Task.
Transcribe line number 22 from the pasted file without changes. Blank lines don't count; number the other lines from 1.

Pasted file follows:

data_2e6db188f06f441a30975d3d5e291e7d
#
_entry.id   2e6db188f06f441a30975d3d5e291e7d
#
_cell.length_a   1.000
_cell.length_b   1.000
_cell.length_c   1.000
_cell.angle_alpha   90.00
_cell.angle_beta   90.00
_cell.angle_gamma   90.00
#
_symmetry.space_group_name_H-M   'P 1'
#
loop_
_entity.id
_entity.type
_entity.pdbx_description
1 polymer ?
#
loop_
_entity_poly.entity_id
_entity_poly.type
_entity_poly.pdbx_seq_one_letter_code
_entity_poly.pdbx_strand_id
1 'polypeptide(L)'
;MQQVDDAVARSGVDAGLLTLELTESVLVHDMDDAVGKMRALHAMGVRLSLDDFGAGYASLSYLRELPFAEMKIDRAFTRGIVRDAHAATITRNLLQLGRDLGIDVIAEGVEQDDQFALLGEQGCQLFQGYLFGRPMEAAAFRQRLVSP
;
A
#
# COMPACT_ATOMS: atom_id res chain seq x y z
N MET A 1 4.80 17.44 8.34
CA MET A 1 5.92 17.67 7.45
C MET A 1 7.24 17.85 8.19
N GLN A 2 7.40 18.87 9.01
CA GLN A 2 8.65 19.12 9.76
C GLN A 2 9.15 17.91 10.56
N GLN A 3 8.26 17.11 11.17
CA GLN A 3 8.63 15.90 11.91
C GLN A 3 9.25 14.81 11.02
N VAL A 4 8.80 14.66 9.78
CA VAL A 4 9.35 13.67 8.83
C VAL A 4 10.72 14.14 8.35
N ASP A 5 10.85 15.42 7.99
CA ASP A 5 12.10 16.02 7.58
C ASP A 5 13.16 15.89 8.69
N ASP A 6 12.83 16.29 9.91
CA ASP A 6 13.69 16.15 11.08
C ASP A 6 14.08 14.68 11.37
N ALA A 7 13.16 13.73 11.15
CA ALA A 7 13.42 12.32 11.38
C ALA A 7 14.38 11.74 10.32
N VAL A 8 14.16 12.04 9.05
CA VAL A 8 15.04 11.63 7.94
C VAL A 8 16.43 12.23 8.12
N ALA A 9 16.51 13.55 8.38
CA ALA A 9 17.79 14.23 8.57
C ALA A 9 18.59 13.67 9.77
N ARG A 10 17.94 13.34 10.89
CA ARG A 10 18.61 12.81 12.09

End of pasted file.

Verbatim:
_entity_poly.type